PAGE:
The Hosted Login Screens Reference

In Hosted Login, screens convey information to, and receive information from, users who visit a site or use an app. For example, before you can finish creating a new account on a Hosted Login site you're likely see something similar to this:

As you might have guessed, that’s a screen; in this case, the socialRegistration screen. On this screen the user, who is creating a new account by first logging on to an account previously created on a social login provider such as Facebook or Twitter, enters their email address and then clicks Create Account. That’s just one example that shows how screens convey information to, and receive information from, users.

The fact that screens are a primary tool used to facilitate interactions between Hosted Login and end users is reason enough to know a little something about the screens employed in Hosted Login. But understanding screens becomes even more important once you realize that you have considerable say in the look and feel of those screens (and, by extension, considerable say in the end user experience). For example, by using CSS (Cascading Style Sheets) you can easily put your own spin on what your screens look like. Do you think your socialRegistration screen would benefit from having the legal notice in large red type? Then put the legal notice in large red type:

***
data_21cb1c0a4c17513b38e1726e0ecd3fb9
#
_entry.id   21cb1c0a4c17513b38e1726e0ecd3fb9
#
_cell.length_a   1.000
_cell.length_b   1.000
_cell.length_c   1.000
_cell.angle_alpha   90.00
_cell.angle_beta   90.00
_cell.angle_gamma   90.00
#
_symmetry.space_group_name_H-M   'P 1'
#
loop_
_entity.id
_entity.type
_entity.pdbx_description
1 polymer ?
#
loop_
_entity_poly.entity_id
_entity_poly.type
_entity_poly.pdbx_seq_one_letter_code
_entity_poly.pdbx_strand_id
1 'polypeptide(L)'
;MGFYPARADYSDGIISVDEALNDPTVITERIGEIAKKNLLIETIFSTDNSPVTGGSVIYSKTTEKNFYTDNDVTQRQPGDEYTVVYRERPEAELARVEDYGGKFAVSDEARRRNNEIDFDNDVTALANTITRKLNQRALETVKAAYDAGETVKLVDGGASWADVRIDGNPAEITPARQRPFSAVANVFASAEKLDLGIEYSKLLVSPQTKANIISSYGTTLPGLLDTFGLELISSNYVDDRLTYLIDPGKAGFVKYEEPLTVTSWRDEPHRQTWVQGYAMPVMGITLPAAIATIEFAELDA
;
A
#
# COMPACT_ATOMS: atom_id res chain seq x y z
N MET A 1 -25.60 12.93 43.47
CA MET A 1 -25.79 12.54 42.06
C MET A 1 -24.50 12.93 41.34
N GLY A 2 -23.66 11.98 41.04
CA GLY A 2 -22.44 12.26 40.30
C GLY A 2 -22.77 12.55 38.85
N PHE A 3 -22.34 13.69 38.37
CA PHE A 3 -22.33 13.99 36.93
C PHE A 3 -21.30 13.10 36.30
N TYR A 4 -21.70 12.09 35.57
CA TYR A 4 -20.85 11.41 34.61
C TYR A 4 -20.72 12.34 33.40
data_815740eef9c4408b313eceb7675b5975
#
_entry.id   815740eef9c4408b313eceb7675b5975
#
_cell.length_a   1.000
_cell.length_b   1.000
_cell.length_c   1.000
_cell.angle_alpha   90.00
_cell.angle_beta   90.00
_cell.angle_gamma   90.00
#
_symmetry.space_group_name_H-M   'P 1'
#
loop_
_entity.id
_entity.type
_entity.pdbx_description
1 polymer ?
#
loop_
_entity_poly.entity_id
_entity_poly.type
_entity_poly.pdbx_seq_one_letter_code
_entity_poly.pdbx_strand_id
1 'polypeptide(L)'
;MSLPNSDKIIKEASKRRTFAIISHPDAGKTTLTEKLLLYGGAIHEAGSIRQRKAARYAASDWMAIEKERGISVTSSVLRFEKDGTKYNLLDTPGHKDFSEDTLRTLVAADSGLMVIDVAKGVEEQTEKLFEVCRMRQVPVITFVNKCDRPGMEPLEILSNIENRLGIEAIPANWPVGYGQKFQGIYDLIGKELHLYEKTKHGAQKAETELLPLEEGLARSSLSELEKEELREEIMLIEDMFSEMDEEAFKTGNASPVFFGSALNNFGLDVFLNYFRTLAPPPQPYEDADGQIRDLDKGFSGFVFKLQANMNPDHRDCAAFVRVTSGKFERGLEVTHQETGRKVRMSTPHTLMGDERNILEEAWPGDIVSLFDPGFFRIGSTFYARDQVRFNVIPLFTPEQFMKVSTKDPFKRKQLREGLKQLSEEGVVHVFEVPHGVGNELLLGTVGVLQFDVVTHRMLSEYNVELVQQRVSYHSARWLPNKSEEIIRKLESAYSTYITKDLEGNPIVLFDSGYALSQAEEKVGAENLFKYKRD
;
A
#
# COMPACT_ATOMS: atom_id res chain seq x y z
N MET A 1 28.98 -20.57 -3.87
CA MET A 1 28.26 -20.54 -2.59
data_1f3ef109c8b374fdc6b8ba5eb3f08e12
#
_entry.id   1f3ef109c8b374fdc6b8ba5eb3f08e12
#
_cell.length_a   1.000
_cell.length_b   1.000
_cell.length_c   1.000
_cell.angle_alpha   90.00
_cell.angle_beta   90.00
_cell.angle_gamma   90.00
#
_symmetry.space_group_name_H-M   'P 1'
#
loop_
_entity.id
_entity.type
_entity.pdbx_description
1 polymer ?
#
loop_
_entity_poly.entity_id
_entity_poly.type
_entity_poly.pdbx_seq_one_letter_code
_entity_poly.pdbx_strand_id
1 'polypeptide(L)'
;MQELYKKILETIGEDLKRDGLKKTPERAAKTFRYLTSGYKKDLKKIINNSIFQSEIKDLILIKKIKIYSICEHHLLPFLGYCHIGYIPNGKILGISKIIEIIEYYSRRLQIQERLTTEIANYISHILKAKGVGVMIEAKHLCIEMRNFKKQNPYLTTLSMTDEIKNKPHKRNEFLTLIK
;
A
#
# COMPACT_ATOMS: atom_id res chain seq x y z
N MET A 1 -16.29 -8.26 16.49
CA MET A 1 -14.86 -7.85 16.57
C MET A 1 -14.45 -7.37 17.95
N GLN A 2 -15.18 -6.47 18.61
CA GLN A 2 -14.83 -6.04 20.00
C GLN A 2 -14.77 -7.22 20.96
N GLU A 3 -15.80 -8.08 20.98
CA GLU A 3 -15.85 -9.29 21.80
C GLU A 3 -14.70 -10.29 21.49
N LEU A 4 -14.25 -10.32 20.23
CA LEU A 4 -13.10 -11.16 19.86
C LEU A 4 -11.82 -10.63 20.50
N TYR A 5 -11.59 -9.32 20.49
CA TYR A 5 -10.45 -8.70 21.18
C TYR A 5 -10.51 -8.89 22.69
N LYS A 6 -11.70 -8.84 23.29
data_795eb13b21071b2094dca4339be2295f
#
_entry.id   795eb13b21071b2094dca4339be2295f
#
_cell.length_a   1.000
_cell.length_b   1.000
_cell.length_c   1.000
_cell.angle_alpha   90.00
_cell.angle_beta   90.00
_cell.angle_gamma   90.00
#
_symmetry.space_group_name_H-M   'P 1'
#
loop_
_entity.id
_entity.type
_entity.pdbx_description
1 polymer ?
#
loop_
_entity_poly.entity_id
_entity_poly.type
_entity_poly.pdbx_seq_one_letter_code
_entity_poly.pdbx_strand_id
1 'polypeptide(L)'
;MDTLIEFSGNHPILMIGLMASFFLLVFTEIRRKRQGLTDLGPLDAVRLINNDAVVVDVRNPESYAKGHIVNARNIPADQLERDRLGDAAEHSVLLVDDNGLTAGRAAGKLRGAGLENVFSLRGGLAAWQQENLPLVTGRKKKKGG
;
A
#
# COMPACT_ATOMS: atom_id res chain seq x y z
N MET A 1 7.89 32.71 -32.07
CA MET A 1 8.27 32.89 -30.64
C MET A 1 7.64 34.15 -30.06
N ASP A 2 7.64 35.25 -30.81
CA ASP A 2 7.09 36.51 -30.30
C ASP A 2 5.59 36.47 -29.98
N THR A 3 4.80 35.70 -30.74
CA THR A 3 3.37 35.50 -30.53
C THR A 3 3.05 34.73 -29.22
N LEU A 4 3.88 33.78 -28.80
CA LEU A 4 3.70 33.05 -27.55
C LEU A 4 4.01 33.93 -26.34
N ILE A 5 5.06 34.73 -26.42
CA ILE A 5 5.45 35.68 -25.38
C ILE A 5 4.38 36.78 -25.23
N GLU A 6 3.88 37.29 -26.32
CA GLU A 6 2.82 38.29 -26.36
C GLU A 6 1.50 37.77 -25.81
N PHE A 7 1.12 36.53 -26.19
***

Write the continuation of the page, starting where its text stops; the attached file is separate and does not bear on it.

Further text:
Most people know that you can use CSS to modify the look of your text elements. What you might not know, however, is that, in addition to modifying colors, fonts, and other style-related items, you can also change the actual text used on your screens. For example, maybe you're not a fan of the default legal notice. That's fine. If you don't like the default text then change it:

This documentation is designed to help you change the text that appears on your Hosted Login screens . For each of these screens, the documentation includes:

  • A screenshot showing you what the screen looks like (or, at the very least, what the screen looks like before you start applying CSS or changing the text).
     
  • A brief description of the screen and when it’s likely to appear.
     
  • Information about the JTL (Janrain Templating Language) tags associated with the screen. These tags (highlighted in red) are interspersed through the HTML markup for your Hosted Login screens:
<h1 class="screen-heading">{* textAuthRuleLegalAcceptanceHeading *}</h1>
<p class="screen-description">{* textAuthRuleLegalAcceptanceValue *}</p>

More importantly, these tags define the text that appears on your Hosted Login screens. Why is that so important? Well, because JTL tags define the text that appears on a screen, it stands to reason that changing the text associated with a JTL tag will also change the text shown on screen. For example, how did we manage to change the legal notice on our sample screen? Believe it or not, that was easy: all we had to do was modify the value of the {* textAuthRuleLegalAcceptanceHeading *} JTL tag. That's how you change the text on your Hosted Login screens.

In this reference we won’t explain the mechanics behind changing JTL tags; that’s what the article How to Modify the Text of Your Hosted Login Screens is for. However, we will show you the JTL tag associated with each piece of text shown on a Hosted Login screen, specifying both the tag name and the tag’s default value. To change the legal notice, you need to change the {* textAuthRuleLegalAcceptanceHeading *} JTL tag. And how are you supposed to know that you need to change the {* textAuthRuleLegalAcceptanceHeading *} tag? That's the kind of thing this documentation tells you.

Following is a list of the screens detailed in this reference: